“Do you want to wear a kimono?”
“Yes,” I replied, bowing quickly, “arigatou gozaimashita!”
Tomo’s mother gracefully ushered me into one of the beautiful rooms within their traditional Japanese home, fitted with iconic tatami-clad floors and rice paper sliding doors.
I couldn’t believe my good fortune. A few days ago, I had taken a bus to a distant neighborhood of Kyoto, navigating my way with lots of stumbles and broken google translate communication. Ever since arriving in Japan I have felt somewhat like a clumsy child, drifting through the sea of this culture, occasionally finding myself hopelessly lost in translation.
Sometimes, I’d be left feeling somewhat lonely and feeling out of place, but I’d find pretty often these moods to be punctuated with gifts like this one. I had met Tomo getting off the bus. I thought I had been doing well so far, finding the correct bus (after 4 tries, but I reasoned that I wasn’t limited by time at the moment, my optimism kicking in) and finding my way to the correct place understanding 0% of the kanji written to guide me.
I guess I must have looked a lot more lost than I actually felt, because Tomo took pity on me and offered to help me find my way. On our way he told me that his mother practiced the art of traditional Japanese tea ceremony and invited me to come to their home.
The ritual Japanese tea ceremony is an elegant performance of preparing and presenting matcha (powdered green tea). Elaborate ceremonies can go on for hours, my new friends explained.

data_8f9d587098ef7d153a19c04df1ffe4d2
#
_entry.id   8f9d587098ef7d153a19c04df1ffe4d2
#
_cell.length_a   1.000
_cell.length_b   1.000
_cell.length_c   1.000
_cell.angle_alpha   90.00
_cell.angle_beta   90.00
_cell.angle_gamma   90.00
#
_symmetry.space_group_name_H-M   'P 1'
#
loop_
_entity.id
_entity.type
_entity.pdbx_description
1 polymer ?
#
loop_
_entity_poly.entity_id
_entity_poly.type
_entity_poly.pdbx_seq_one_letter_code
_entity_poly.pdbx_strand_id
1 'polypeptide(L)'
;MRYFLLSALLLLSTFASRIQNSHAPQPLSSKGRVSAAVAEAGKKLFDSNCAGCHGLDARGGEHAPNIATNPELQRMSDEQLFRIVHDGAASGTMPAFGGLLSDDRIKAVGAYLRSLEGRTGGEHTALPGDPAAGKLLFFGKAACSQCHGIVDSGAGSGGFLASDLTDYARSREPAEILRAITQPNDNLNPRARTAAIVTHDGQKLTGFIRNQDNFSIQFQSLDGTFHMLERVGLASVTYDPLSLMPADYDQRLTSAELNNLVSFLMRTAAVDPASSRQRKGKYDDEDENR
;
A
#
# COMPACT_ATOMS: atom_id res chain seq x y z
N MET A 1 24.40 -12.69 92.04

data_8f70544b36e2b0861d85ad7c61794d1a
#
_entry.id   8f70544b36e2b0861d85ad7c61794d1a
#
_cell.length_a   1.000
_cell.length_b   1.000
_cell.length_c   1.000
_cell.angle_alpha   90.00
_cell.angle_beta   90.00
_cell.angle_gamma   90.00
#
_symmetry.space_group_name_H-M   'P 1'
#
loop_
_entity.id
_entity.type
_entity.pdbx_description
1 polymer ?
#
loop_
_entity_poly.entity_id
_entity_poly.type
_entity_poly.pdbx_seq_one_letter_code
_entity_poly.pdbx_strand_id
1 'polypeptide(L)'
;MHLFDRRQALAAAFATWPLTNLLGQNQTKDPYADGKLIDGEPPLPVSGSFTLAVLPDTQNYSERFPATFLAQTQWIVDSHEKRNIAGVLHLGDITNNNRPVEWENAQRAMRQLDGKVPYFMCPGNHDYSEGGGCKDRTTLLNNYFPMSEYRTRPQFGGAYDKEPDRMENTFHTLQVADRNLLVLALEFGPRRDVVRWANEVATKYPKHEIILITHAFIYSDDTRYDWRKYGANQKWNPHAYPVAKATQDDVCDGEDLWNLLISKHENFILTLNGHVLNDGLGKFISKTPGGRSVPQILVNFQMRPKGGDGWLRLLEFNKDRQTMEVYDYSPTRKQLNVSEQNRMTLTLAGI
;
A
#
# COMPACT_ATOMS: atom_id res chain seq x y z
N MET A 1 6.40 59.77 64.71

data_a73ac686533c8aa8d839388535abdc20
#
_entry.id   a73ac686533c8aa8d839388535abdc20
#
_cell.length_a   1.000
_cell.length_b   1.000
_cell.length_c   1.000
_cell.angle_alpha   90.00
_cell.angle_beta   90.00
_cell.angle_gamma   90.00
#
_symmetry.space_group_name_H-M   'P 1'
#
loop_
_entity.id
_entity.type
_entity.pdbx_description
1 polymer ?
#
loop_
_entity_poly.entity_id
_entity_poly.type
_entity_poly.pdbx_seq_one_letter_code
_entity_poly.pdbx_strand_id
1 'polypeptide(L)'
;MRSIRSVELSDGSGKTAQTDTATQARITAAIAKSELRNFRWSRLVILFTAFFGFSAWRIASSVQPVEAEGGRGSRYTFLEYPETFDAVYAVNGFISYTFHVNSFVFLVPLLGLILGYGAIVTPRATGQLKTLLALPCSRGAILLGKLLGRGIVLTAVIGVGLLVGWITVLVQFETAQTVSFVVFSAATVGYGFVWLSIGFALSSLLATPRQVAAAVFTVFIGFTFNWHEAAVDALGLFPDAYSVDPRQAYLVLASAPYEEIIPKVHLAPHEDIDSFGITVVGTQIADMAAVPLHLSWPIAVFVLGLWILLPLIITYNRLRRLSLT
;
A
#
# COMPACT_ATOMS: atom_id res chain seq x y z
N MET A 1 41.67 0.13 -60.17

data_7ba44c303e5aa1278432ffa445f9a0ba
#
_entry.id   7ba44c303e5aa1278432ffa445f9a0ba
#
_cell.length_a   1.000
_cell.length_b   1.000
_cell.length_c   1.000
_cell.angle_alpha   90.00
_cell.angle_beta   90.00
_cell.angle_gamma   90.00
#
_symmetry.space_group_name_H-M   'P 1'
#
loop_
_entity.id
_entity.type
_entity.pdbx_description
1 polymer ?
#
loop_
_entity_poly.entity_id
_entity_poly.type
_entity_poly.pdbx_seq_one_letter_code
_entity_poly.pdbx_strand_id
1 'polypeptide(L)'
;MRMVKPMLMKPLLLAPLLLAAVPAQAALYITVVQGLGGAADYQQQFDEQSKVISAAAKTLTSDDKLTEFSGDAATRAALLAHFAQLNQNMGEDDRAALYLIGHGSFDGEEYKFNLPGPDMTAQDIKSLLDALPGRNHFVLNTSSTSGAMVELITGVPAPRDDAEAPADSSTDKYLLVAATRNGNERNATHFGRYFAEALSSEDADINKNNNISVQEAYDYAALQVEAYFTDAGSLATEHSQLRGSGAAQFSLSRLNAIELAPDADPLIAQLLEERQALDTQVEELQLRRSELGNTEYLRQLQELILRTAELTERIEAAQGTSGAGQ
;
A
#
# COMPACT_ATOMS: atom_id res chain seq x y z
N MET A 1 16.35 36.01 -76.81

Wagashi (Japanese sweets) are served before the tea to counteract any bitterness. The tea utensils (tea container, tea scoop, and tea bowl) are ceremoniously cleaned and hot water is whisked into the matcha powder. The more froth there is in the tea bowl, I learned, the greater the tea master’s skill.
Tomo’s mother, Machiko, explained that the beauty of the ritual comes from its silence and simplicity. Tomo, his sister Akari, and I sat in seiza position (sitting on bent knees), as Machiko served us beautiful wagashi resembling unopened cherry blossoms.
Machiko thoughtfully and gracefully went through a series of choreographed movements as she folded a small red cloth she’d use to clean the tea elements.
Each step had its own meaning and significance. Using a bamboo ladle to scoop the boiled water from the iron teapot submerged in the floor, she would pour only half of the contents into the bowl of tea, carefully emptying the rest back into the pot from a height just enough to make a loud splashing sound.
My new friends explained many similar intricacies to me, and I was finally given the honor of preparing a cup of tea for the hostess herself (the family reassuring me that if Akari’s 6 year old boy could do it, then so could I). Encouraged, I tried my best to follow Machiko’s graceful example.
There was no question that the atmosphere of the ceremony, its prescribed and orderly steps, and the simple aesthetic appeal of it all elevated this ritual to a form of art. Even when exiting and entering the room, Machiko would first kneel, open the sliding door, get up once more, kneel once again, close the door, and only then proceed.
The family explained that these seemingly superfluous movements created space, creating stillness. They were the antidote to rushing through life, blowing by beauty without noticing it. The minute steps of the ritual and their prescribed order served as a meditation. One could not go through the procedure mindlessly without making many mistakes.
The Japanese tea ceremony captured the essence of a Zen mindset: simplicity, clarity, and purity. Perhaps we could all add a few extra steps to our day and practice tea meditation.
As much as the ceremony itself, I’ll always remember the incredibly selfless kindness this family showed to me by inviting me to their home and sharing a treasured piece of Japanese culture with me. It through moments like this that Japan continues to grow on me, quietly showing me the hidden gems of its beautiful culture.